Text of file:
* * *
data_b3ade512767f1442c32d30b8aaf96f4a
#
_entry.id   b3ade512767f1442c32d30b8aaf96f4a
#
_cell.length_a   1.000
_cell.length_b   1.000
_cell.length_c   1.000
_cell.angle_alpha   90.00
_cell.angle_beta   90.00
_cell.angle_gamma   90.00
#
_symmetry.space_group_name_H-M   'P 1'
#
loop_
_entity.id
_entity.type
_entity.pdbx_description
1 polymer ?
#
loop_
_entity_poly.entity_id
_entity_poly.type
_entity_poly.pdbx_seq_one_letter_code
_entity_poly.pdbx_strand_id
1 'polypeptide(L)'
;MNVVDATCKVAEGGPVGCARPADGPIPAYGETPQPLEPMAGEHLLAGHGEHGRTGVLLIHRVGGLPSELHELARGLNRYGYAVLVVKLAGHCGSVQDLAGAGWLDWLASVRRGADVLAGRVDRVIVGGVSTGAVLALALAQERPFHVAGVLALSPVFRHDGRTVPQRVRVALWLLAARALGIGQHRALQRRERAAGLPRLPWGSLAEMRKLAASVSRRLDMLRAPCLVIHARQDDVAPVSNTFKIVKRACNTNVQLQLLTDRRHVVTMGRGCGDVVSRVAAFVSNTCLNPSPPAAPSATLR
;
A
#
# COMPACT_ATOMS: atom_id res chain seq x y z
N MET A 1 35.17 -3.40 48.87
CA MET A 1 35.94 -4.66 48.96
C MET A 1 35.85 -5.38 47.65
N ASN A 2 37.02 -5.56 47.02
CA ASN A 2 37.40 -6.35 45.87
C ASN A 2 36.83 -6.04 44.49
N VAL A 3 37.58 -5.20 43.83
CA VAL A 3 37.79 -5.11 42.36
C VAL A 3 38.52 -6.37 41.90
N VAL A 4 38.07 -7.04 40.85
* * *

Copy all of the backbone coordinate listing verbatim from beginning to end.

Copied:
data_b3ade512767f1442c32d30b8aaf96f4a
#
_entry.id   b3ade512767f1442c32d30b8aaf96f4a
#
_cell.length_a   1.000
_cell.length_b   1.000
_cell.length_c   1.000
_cell.angle_alpha   90.00
_cell.angle_beta   90.00
_cell.angle_gamma   90.00
#
_symmetry.space_group_name_H-M   'P 1'
#
loop_
_entity.id
_entity.type
_entity.pdbx_description
1 polymer ?
#
loop_
_entity_poly.entity_id
_entity_poly.type
_entity_poly.pdbx_seq_one_letter_code
_entity_poly.pdbx_strand_id
1 'polypeptide(L)'
;MNVVDATCKVAEGGPVGCARPADGPIPAYGETPQPLEPMAGEHLLAGHGEHGRTGVLLIHRVGGLPSELHELARGLNRYGYAVLVVKLAGHCGSVQDLAGAGWLDWLASVRRGADVLAGRVDRVIVGGVSTGAVLALALAQERPFHVAGVLALSPVFRHDGRTVPQRVRVALWLLAARALGIGQHRALQRRERAAGLPRLPWGSLAEMRKLAASVSRRLDMLRAPCLVIHARQDDVAPVSNTFKIVKRACNTNVQLQLLTDRRHVVTMGRGCGDVVSRVAAFVSNTCLNPSPPAAPSATLR
;
A
#
# COMPACT_ATOMS: atom_id res chain seq x y z
N MET A 1 35.17 -3.40 48.87
CA MET A 1 35.94 -4.66 48.96
C MET A 1 35.85 -5.38 47.65
N ASN A 2 37.02 -5.56 47.02
CA ASN A 2 37.40 -6.35 45.87
C ASN A 2 36.83 -6.04 44.49
N VAL A 3 37.58 -5.20 43.83
CA VAL A 3 37.79 -5.11 42.36
C VAL A 3 38.52 -6.37 41.90
N VAL A 4 38.07 -7.04 40.85